If you take medication for hypertension and feel faint or dizzy, tell your doctor, since it may be a sign that your blood pressure is dropping too low, which can cause falls.
In a study in the American Journal of Preventive Medicine in October 2018, researchers looked at medical records of 478,000 patients within the Kaiser Permanente Southern California health system who were being treated for hypertension. They found that the 27 percent of patients whose systolic blood pressure dropped below 110 mm Hg at one or more medical visits during a one-year period were twice as likely to experience a serious fall or fainting episode as patients whose treated blood pressure was above 110 at all visits.
Systolic is the first of two numbers given for blood pressure; below 120 is considered normal.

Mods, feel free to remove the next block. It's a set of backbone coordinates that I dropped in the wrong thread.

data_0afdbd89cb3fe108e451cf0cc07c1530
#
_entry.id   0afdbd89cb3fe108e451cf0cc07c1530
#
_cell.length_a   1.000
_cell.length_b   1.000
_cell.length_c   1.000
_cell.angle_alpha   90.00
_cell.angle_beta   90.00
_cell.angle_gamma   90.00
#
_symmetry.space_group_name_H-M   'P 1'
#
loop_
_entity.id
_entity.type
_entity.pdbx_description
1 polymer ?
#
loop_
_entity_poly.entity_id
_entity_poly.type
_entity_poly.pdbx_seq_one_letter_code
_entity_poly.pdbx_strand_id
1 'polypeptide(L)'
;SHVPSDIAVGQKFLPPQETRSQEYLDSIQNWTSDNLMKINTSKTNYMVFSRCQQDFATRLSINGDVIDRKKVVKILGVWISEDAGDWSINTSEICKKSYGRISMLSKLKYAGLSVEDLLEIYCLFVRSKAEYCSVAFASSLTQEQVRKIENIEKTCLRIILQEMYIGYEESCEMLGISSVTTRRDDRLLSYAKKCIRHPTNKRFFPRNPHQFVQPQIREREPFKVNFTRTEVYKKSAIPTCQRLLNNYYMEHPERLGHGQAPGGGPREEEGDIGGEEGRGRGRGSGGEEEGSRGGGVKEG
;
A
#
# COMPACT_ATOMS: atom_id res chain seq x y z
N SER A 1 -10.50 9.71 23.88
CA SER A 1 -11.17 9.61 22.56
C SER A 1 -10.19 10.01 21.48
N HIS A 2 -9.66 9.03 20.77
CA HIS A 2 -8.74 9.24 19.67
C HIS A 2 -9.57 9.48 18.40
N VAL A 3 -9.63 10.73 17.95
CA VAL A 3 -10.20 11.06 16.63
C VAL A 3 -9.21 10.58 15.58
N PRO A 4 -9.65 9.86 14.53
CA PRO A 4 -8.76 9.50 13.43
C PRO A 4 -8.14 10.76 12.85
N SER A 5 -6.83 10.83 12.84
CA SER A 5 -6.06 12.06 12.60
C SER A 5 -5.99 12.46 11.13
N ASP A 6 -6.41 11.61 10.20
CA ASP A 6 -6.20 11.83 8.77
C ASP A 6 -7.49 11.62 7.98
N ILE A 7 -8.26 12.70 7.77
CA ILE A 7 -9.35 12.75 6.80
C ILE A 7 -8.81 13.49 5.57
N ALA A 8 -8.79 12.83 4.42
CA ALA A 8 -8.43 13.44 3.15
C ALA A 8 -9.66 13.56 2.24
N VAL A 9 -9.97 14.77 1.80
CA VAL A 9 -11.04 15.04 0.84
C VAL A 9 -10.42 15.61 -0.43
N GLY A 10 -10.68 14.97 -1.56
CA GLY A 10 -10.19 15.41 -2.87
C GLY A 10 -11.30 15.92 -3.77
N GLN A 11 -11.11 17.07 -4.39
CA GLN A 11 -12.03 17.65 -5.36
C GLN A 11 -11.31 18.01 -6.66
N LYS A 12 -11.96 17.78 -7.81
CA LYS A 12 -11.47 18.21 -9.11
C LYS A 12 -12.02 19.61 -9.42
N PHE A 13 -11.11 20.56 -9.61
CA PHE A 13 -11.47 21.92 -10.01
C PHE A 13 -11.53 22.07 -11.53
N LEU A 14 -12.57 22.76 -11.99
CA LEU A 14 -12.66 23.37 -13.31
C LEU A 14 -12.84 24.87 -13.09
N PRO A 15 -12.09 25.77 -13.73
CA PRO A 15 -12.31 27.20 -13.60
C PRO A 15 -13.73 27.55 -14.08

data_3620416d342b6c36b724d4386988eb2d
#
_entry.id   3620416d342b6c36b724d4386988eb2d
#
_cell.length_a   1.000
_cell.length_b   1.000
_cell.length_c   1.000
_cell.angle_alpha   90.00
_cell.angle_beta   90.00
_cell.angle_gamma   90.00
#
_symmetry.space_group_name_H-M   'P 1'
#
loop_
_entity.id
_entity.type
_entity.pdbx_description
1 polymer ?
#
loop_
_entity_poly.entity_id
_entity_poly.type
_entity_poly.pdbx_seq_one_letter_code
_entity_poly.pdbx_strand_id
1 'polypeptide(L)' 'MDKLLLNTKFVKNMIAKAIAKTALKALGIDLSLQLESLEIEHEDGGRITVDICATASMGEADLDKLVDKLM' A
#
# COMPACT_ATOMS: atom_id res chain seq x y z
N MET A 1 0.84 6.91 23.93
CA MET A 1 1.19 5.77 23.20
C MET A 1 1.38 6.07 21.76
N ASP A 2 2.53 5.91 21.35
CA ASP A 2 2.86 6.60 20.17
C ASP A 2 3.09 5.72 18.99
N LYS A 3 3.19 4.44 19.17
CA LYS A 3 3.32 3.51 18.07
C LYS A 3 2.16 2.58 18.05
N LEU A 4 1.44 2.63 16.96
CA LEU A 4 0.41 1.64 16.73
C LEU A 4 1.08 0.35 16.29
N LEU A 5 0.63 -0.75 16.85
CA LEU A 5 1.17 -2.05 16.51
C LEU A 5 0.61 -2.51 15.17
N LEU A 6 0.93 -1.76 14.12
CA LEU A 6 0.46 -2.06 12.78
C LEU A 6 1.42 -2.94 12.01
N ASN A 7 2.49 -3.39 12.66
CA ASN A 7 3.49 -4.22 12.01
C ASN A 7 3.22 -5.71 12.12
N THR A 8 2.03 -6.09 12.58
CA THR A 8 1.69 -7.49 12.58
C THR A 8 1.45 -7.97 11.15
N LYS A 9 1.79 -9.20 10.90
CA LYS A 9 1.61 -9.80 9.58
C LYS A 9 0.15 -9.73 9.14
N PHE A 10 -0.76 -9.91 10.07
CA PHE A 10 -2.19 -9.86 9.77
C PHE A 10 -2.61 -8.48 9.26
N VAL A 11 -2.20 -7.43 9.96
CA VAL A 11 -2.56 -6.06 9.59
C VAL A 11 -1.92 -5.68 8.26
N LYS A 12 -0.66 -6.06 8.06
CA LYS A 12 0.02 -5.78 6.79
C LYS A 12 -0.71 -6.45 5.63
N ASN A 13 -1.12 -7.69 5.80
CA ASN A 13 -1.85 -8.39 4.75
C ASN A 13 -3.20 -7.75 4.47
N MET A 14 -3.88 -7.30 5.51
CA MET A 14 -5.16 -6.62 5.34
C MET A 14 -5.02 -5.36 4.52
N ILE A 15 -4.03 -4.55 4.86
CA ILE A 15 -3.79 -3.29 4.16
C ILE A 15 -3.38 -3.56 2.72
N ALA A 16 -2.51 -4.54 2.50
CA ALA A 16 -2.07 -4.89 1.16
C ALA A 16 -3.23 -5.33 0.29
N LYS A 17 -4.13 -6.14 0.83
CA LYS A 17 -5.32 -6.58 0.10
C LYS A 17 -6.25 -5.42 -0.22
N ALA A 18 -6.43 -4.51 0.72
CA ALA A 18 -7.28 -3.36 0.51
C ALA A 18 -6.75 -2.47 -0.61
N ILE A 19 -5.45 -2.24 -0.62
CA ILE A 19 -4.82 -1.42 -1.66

For people with hypertension, the American College of Cardiology and the American Heart Association in 2017 lowered the recommended systolic treatment goal to below 130, though some other expert groups still set it at 140 or 150, depending on cardiovascular risk. Lower blood pressure targets are a “significant concern for adverse events including falls,” according to the researchers.
This article first appeared in the UC Berkeley Wellness Letter.
Also see The Best Ways to Prevent Falls.